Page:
Stingray City Antigua which organises the trips encourage the wild rays near with food offerings, but the animals are of course free to swim away at any point. They are also passionate about the animals and even have names for their favourites, like Fluffy – so called because of the cloud-like feel of his skin.
Holding a stingray requires you to be really supportive, placing strong, but relaxed, arms under its body, being sure you allow plenty of room for its sucker-like mouth underneath. You get very close and personal as though giving it a hug, and I found the rays were very relaxed with us. This helped me to not only find a moment of Caribbean chill with the stingrays but to fall in love with these graceful creatures.
5. Fa-la-la – take singing holidays in Antigua
Before we left for the Caribbean we heard about the launch of a very exciting new Antigua attraction. The Caribbean Choir is a free singing workshop organised by Elite Island Resorts in Antigua and also Barbados.
Sarah loves a bit of singing and couldn’t sign up quickly enough. While I have a voice that that would make your ears bleed, so it was a big fat “no” from me.
However, as more of our group signed up, I went along to see what the fuss was all about and ended up joining in. And I’m so glad I did.
Along with 25 of our group and three members of staff from the hotel we formed a choir and began a truly transformational experience.
Professional vocal coach Mike King and his lovely wife Carol were the maestros responsible for turning our rabble, which I affectionally entitled ‘No Direction’, into a choir capable of performing live in only four days.
Despite my initial reluctance, I committed wholeheartedly to the breathing and vocal exercises and began to really enjoy the experience. After only three two-hour sessions we were ready to perform four songs live before an invited audience – classics Let’s Stay Together, Many Rivers to Cross, and Higher and Higher, plus modern ballad, Stay by Rihanna.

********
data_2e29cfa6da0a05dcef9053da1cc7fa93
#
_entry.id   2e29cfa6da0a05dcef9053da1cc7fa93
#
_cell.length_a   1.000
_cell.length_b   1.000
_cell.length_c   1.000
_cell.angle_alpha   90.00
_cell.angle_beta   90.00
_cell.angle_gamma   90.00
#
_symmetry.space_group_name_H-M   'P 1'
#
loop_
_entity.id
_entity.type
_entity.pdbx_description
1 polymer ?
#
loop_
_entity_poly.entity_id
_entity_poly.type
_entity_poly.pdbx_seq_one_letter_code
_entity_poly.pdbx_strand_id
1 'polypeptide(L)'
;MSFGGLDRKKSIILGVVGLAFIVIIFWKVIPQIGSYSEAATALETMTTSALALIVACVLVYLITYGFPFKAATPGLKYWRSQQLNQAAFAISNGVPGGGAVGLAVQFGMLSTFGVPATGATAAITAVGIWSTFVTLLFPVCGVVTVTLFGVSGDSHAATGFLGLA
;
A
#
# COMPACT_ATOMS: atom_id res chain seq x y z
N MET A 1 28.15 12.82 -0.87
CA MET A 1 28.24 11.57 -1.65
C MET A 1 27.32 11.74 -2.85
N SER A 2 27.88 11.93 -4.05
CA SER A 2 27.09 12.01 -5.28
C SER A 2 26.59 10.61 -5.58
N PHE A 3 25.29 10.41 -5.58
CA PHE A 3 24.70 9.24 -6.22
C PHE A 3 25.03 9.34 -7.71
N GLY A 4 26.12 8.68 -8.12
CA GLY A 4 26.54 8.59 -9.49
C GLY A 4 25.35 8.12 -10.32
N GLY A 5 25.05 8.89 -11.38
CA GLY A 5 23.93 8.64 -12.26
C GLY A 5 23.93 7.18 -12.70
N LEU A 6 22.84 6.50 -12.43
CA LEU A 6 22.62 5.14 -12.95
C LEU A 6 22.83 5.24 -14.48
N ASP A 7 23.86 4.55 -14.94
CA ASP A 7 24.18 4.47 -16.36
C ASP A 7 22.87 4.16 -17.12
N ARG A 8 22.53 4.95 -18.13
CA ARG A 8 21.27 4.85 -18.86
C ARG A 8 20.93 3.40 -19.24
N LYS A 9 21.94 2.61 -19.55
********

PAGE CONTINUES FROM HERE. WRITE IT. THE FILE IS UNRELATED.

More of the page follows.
There are many great things to do in Antigua, but for both of us, singing in the choir was the highlight of each day. In fact, it was the highlight of the whole week, giving us something truly special to take away from the Antigua holiday experience.
6. Breathe in the views at Shirley Heights
I must admit I had never heard of Shirley Heights before visiting Antigua. However, now that I been there, it more than justifies its reputation as one of the major Antigua points of interest. It arguably has the most outstanding views on the island and is surely one of best places to visit in Antigua on a Sunday evening.
A restored military complex, set within a national park at almost 500 feet, Shirley Heights overlooks the beautiful English and Falmouth Harbours.
We arrived there early with the sun shining brightly in a blue sky filled with just enough puffs of cloud to ensure the sunset would be interesting. Later, as the sun began to set, the shimmering landscape of the English and Falmouth Harbours took on a kaleidoscope of colour, and we were enthralled by the views.
Besides the glorious views, it turns out that Sunday night is party night at Shirley Heights. For the past 31 years, people have converged there to see the sunset then dance the night away to the irresistible sounds of a steel band. There’s also plenty of delicious Caribbean food, and of course, rum flowing into the night.
From 4pm to 10pm this the place to be on a Sunday.
7. Ride to the reef